There has been some interesting swapping of ideas going on over the last few years between my designs and those of my sashiko teacher Chie Ikeda and leader of Peaceful Heart Quilt Group, Reiko Domon - and things in Yuza-machi generally!
My "New Year's Eve in Yamagata City" quilt included fabrics bought from Obiya, Yuza-machi, my neighbour's kimono shop, and others sent from friends in Japan, plus a souvenir handkerchief of Yamagata Prefecture's map. I made it in 1998. Obiya means "obi shop", and that is the family's name too - rather nice, like having a tailor's in the UK run by the Tailor family... :-)
A couple of years later, I made a small version with the same block layout, using kasuri fabrics - Chie and Reiko gave me some of these, others came from a wonderful fabric shop in Yuza, Yuza Kasuriya (Kasuriya literally means "kasuri shop"). Of course, I had to call it "Kasuri-ya". It sent it to Japan for one of Peaceful Heart Quilt Group's Exhibitions (2004?).
Chie sent me a photo showing her version of it - I was surprised when I looked closer and realised she had made her quilt from sashiko sample squares! Here are two more made for the exhibition at Shonai Airport in June/July 2008. So from a quilt I designed to use fabrics from Yuza, then remade in kasuri, it becomes a neat design for a sashiko sampler.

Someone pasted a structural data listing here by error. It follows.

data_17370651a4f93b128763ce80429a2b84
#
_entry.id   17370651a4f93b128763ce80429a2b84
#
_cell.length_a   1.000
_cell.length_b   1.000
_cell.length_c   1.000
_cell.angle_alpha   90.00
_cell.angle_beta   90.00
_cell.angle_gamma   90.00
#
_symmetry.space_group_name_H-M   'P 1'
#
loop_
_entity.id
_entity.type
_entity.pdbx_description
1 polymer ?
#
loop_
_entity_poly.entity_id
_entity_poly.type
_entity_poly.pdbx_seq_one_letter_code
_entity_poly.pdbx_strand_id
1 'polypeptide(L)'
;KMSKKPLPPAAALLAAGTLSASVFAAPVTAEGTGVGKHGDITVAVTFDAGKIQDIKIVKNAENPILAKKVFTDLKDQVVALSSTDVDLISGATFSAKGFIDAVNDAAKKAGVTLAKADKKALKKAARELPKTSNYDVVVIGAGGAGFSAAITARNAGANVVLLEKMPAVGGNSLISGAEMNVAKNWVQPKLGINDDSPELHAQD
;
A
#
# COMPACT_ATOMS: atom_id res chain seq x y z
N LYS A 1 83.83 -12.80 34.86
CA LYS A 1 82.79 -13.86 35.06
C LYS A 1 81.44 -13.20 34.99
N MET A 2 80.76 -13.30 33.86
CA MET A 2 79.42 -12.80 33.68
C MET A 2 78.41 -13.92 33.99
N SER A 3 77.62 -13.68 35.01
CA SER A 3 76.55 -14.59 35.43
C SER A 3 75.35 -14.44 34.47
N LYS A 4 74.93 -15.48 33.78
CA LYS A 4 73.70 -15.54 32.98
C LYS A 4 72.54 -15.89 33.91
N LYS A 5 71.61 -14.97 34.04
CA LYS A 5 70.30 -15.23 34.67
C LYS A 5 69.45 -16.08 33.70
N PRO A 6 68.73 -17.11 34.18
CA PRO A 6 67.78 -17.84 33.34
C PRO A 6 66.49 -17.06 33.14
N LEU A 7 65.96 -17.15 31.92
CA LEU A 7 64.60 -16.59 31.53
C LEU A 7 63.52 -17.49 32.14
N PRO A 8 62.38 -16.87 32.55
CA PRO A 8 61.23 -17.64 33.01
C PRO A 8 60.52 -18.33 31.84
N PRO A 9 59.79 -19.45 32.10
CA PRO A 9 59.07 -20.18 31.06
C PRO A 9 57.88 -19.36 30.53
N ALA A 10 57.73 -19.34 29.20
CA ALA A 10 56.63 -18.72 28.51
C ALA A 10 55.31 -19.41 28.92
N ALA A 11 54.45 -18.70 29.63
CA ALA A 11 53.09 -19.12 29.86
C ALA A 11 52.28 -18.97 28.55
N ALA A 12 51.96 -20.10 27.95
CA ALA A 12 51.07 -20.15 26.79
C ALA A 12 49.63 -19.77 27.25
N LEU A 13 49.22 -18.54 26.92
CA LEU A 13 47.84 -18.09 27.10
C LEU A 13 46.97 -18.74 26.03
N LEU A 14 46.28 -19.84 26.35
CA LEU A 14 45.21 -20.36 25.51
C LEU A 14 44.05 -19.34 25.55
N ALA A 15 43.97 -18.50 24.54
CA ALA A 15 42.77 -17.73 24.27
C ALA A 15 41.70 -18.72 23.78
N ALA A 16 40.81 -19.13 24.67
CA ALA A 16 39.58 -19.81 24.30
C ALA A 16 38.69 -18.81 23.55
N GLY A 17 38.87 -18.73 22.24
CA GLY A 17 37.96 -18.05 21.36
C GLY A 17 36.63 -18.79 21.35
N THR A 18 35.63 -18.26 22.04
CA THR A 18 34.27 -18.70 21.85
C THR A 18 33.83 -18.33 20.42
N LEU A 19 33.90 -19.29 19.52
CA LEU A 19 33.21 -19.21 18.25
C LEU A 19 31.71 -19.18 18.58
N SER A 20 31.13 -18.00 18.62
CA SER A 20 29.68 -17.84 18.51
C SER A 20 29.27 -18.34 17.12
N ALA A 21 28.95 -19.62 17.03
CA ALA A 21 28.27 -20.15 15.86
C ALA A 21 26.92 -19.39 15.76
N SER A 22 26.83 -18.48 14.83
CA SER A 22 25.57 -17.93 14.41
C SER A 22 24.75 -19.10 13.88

It is the ideal thing to make from the small sashiko samples quilters make in my "Introduction to Shonai Sashiko" workshop, especially if they continue their samples to make all the extra stitches on their worksheets. Here are some made by quilters at the Bramble Patch a few years ago.
The other design is my Rice Sack Bag, from "21 Terrific Patchwork Bags". I also teach this as a one day workshop, called "The Rice Sack Bag Revisited". Here are two lovely bags made by members of Swansea Quilters in 2005 -
My original design for this bag was influenced by some lovely patchwork bags I saw for sale on my trip to Japan in 2001. I really regretted not buying one, so set out to design my own, based on what I could remember of them. By the time I'd got my holiday photos back (35mm prints then) I found a photo of the original bags, and mine wasn't very like them at all. However, I decided to make one up and "road test" it and the mk2 version ended up in the book.
When Reiko, Chie and Izumi published their sashiko book in 2006, Reiko asked if she could include a version of the bag in the projects section (which she was writing). She further adapted it so the strap is a bit different.
And now - a third version, using blocks from "Japanese Quilt Blocks to Mix and Match", at the Shonai Airport quilt show! Ideas just keep going back and forth between us all.
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